If the equalizer mode decision block 111 determines that an equalizer mode has been selected, the command flow passes to a process block 230 which results in setting the equalizer counters 221-225 at predetermined counts stored in the RAM 53, and then displaying the equalizer contour. The term "equalizer contour" refers to the aggregate relative emphasis provided by the equalizer circuit 40 to all five audio subbands. This is accomplished by producing a logic signal at the PRESET ENABLE terminals of the counters 221-225 which loads these counters with counts stored in the RAM 53, and then opening the gate 226 while closing the gate 96 such that now the count signals from the counters 221-225 are received at the terminal 97 instead of the count from the frequency counter 51. In this manner the display connection line 56 now causes the display 18 to provide a display related to the stored equalizer counts which are related to the amount of relative emphasis of the audio subbands since these counts also determine the electronic control signals supplied along the line 45 that control the operation of the equalizer circuit 40. It should be noted that during the equalizer mode, the count of the frequency counter 51 is maintained such that the control signals on the line 44, which tune the radio receiver 10, are held constant. Similarly, during the tuning mode operation of the receiver 10 the equalizer control signals supplied along the line 45 are also maintained constant at their previous levels.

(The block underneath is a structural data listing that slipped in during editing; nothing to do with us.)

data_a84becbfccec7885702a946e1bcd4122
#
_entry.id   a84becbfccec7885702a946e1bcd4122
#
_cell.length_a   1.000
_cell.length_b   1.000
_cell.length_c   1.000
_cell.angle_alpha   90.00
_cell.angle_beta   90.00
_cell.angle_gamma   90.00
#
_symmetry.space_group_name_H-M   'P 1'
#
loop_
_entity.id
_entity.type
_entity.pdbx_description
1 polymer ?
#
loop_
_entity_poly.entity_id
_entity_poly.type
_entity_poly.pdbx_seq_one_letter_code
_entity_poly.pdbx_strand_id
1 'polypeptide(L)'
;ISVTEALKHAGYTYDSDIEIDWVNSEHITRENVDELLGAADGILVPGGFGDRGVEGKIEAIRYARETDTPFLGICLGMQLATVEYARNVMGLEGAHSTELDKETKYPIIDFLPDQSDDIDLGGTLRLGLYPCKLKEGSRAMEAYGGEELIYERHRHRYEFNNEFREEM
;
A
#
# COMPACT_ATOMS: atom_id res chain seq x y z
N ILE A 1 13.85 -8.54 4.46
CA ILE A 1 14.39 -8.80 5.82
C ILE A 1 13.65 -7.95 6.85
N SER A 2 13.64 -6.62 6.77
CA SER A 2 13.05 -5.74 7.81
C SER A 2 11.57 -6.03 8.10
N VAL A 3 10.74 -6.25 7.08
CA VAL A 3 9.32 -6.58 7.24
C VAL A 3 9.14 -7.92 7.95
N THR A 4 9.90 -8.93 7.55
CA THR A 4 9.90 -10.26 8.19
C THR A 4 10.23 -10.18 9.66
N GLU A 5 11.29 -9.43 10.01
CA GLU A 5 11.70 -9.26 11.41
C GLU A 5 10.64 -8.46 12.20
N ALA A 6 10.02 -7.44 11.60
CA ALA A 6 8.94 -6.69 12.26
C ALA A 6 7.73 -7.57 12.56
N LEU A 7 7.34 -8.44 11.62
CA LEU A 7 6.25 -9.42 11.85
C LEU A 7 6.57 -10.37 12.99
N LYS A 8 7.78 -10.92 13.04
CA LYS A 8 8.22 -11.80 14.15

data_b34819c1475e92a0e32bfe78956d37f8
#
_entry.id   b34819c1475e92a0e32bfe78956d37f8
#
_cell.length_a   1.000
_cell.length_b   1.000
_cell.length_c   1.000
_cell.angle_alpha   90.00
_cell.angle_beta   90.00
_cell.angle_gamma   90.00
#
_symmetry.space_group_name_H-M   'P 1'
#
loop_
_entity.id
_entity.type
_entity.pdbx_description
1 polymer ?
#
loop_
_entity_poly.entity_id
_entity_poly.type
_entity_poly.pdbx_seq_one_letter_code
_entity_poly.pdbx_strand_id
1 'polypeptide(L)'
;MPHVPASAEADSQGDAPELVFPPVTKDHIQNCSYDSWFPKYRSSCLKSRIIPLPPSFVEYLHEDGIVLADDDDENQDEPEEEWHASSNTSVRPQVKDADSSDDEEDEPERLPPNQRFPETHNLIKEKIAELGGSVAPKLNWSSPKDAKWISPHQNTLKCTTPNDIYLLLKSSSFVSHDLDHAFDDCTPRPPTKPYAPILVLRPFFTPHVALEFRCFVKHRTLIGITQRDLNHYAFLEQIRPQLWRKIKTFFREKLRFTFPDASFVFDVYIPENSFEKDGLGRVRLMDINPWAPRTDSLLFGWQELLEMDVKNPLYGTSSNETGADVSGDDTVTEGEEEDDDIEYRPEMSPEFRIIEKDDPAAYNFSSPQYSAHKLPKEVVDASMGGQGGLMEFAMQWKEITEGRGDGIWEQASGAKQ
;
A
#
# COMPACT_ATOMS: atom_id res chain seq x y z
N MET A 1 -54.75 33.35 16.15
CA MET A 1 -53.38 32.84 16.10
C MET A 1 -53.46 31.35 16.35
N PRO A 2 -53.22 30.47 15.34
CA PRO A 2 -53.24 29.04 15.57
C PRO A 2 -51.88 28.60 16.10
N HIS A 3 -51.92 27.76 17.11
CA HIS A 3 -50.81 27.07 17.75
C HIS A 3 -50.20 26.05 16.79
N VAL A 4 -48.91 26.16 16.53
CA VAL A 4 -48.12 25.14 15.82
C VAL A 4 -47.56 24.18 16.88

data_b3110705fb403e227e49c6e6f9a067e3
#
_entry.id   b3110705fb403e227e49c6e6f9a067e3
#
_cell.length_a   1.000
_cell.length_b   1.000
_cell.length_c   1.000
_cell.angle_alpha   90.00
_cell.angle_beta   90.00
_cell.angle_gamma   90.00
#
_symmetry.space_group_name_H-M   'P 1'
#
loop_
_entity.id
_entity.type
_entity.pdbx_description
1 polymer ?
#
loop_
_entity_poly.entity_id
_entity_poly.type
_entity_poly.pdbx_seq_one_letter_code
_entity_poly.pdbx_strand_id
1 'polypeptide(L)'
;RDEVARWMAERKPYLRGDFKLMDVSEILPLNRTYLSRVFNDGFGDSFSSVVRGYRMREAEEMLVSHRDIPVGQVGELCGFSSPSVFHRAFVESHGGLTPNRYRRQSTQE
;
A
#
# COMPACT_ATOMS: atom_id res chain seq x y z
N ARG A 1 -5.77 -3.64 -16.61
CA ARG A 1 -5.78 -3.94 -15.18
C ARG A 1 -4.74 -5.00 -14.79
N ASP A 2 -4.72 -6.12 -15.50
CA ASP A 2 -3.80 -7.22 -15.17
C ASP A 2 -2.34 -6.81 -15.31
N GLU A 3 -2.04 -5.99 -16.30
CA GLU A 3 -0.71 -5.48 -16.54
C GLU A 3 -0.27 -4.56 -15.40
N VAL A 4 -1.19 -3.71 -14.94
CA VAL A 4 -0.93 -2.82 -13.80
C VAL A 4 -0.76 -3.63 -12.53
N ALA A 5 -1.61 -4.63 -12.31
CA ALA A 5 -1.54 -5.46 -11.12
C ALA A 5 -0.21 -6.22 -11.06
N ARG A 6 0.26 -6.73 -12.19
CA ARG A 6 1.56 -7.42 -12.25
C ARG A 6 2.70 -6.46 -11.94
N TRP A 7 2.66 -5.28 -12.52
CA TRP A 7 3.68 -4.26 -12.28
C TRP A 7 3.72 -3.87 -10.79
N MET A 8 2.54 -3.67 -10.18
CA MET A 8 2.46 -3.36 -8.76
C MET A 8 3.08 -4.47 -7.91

After implementing the process in the block 230, the command flow proceeds to a decision block 231 which determines if any of the preset keys 13 have been actuated. If no keys have been actuated the command flow returns to the initial terminal 110. If any of the keys 13 have been actuated, the decision block 231 channels the command flow to a process block 232 which results in selecting an equalizer subband relative emphasis, stored in the RAM and now also being held in one of the equalizer counters, for adjustment. Acutally one of the equalizer counters 221-225 is selected for adjustment. This is accomplished by the RAM 53 receiving input signals from the latches 80 which determine a selected storage location in the RAM which corresponds to the location where the relative emphasis for one of the audio subbands whose count is controlled by one of the counters 221-225 has been stored. This is also accomplished by providing one high logic input to one of the AND gates 201-205 which is associated with the actuated preset key 13 corresponding to the audio subband selected for emphasis adjustment.